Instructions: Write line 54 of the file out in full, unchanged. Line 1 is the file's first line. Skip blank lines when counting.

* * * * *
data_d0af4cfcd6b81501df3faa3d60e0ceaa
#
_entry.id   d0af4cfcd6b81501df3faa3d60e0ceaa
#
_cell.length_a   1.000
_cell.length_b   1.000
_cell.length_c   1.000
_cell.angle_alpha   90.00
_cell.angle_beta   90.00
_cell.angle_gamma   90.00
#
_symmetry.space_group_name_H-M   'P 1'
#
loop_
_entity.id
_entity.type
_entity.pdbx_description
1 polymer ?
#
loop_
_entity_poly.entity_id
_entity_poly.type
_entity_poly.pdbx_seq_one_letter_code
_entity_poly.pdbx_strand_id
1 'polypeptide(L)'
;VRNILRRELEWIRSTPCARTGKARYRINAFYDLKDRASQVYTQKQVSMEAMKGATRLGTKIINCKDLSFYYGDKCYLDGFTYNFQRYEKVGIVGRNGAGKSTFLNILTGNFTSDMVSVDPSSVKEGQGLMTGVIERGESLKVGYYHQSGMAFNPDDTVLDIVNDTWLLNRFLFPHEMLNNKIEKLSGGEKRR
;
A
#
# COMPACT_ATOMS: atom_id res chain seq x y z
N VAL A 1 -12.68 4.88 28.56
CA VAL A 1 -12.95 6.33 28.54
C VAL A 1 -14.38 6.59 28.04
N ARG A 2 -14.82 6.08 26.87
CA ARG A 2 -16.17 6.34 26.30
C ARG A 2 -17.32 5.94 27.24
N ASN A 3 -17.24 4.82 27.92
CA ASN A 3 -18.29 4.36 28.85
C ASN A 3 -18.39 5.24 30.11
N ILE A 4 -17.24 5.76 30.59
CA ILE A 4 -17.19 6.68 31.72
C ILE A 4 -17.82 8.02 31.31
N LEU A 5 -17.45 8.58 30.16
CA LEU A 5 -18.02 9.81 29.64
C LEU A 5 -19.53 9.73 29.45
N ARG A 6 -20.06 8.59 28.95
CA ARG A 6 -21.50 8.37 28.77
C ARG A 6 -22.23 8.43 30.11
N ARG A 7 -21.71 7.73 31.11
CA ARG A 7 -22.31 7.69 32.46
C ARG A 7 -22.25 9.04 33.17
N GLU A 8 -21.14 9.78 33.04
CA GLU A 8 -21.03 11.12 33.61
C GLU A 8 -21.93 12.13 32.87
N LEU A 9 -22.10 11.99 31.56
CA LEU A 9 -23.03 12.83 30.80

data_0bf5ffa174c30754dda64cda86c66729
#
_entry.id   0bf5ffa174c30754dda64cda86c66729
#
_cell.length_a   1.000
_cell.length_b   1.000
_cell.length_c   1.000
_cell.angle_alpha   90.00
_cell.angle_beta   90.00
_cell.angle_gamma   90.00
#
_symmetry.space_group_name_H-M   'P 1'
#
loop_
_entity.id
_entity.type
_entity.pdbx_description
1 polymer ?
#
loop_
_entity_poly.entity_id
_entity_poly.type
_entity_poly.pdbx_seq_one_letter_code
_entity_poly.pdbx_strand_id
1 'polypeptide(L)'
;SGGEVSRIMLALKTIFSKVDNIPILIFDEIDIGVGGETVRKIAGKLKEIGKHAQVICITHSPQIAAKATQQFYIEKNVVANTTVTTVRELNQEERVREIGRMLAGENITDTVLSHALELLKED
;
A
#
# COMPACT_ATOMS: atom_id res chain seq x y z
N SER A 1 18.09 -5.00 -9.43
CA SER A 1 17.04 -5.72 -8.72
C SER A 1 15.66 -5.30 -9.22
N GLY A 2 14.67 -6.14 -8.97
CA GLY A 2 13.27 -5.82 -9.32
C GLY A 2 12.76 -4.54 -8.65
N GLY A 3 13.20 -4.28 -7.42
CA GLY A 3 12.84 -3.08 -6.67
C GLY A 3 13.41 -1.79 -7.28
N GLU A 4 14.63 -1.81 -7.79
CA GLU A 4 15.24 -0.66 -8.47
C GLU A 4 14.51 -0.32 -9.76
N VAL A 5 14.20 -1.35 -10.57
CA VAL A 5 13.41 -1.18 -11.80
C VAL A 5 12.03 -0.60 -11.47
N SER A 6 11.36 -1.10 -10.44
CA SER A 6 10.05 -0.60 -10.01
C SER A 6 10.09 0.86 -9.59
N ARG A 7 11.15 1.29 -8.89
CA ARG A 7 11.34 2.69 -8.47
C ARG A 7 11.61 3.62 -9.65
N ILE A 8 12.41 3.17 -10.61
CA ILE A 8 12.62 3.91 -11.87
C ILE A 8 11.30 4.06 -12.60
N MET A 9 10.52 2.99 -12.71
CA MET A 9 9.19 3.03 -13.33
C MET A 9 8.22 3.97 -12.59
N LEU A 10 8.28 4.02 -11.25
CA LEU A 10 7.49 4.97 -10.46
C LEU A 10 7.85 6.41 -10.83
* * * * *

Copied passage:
C GLU A 8 -21.93 12.13 32.87